On the National Weather Service’s map of drought conditions, a line snakes across Illinois, just touching the southeast corner of McHenry County.
Below, the state has turned completely white, signifying – in the aftermath of a long, hot summer – that conditions have returned to normal. Above the line is yellow, showing that, while a late-winter surge of snow was vital in preparing the earth for spring planting, the county hasn’t made it all the way back just yet.
“Subsoil moisture needs improvement, but the surface soil is adequate for the time being,” Marengo farmer John Bartman said. “I’m a bit concerned that if we do have a dry June or July, that’s going to be tough.”
Bartman is hopeful that temperatures will continue to hover around 50 degrees. If so, he said, he could be out farming in a couple of weeks.
What a difference a year makes.
At this time last year, some farmers already had hit the fields to start planting, while others simply were waiting for their crop insurance to kick in.
A stretch of warm weather pushed up the spring routine last year, but continued heat and a lack of rain caused problems as the summer wore on. McHenry County spent the back end of the summer and front end of fall flirting with red on the weather service’s map, which signifies extreme drought.
When the new year hit, the county had been downgraded to a drought classification of severe. It was still under moderate drought conditions at the beginning of March.
But conditions continue to improve, and Bartman is approaching the season with optimism. When he heads out on his 700 acres of Marengo land, he’ll start by planting sweet corn, then corn, then move to wheat, soybeans and vegetables. He said he thinks there’s a “great possibility for a normal growing season.”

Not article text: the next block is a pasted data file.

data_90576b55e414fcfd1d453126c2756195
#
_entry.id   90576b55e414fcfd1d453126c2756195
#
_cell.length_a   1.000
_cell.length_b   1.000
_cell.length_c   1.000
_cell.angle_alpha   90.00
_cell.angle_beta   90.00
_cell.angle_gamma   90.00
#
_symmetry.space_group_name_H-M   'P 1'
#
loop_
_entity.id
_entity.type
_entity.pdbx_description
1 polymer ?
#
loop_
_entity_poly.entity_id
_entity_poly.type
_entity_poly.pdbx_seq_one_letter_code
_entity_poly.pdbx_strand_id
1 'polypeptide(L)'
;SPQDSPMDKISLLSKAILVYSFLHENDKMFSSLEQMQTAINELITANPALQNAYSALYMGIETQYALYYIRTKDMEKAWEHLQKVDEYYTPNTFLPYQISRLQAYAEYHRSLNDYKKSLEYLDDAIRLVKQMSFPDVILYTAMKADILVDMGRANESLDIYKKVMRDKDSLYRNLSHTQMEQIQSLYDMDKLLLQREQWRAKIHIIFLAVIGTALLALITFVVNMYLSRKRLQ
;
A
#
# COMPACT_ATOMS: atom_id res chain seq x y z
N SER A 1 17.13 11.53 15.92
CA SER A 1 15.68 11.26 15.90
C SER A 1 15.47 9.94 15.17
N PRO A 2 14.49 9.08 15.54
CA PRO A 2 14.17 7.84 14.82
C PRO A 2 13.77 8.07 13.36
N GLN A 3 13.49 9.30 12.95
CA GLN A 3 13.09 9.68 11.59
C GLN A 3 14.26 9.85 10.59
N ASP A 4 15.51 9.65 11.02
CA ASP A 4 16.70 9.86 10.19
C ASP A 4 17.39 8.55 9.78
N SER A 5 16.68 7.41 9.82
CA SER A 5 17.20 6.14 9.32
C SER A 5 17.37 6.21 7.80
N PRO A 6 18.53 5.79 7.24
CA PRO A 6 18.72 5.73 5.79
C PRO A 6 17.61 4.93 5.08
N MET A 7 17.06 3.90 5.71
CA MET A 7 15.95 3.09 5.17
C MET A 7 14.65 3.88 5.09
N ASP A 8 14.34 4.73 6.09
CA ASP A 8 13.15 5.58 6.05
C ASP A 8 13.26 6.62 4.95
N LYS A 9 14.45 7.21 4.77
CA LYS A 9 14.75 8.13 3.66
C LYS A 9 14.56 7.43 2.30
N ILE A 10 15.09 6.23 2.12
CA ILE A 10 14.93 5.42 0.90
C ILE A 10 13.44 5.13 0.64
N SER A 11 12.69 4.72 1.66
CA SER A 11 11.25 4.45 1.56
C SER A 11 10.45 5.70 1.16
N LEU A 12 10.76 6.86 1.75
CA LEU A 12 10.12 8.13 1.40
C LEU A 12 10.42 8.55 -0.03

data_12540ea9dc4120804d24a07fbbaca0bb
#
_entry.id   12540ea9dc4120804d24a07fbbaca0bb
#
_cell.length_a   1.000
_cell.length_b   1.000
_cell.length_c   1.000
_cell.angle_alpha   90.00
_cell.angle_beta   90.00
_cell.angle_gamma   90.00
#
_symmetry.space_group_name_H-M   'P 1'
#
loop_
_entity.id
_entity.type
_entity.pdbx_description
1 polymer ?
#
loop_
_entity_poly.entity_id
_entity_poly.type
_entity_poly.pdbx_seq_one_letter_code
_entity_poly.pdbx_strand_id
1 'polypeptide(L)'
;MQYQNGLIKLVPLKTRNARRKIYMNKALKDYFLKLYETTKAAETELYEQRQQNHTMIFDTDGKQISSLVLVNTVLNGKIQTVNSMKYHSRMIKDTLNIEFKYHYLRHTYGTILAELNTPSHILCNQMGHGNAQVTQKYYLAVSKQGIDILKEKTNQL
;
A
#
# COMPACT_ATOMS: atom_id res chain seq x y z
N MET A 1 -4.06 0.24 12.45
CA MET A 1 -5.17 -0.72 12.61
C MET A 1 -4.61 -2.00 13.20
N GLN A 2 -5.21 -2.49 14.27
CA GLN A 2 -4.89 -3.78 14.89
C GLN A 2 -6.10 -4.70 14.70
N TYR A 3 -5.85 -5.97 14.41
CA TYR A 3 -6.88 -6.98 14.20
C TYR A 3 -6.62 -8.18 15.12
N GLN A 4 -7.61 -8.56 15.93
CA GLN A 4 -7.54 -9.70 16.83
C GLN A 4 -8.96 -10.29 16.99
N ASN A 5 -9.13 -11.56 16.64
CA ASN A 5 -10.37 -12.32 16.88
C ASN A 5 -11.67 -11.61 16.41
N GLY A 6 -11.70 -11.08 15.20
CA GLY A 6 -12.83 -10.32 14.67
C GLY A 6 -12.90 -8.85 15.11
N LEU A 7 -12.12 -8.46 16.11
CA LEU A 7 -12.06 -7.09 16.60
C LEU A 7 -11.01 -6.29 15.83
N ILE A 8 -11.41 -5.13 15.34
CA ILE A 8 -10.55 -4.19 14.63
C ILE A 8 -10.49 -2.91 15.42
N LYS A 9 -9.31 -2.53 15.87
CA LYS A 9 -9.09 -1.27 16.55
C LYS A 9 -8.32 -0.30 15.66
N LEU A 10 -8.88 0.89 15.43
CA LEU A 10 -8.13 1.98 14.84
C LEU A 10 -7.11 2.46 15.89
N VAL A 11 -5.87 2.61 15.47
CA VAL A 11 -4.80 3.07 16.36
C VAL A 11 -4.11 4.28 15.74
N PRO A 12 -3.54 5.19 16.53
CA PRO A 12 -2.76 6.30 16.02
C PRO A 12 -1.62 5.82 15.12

Michele Aavang, a Greenwood farmer and president of the McHenry County Farm Bureau, said the condition of her farmland is improving as well, but the tops of hills are still fairly dry.
“I think that what we really need is to see some warmer temperatures to warm up the soil,” Aavang said last week. “At night, it’s still below freezing, so that doesn’t help.”
Harvard farmer Harry Alten added that the frozen ground caused some of the snow to evaporate or run off before soaking into the earth. Alten said he’s looking to start planting toward the end of the month or early May.
“As far as moisture is concerned, I think we’ll be OK to get the crops in,” he said. “But it will require rains after that.”
All in all, McHenry County farmers have returned to a more normal schedule after an accelerated 2012 season.
“Last year was such an anomaly,” Bartman said. “We were planting early. That doesn’t happen very often in McHenry County.
“The thought of planting in March is crazy.”
On the Net
For the National Weather Service’s map of drought conditions, visit www.cpc.ncep.noaa.gov/products/Drought.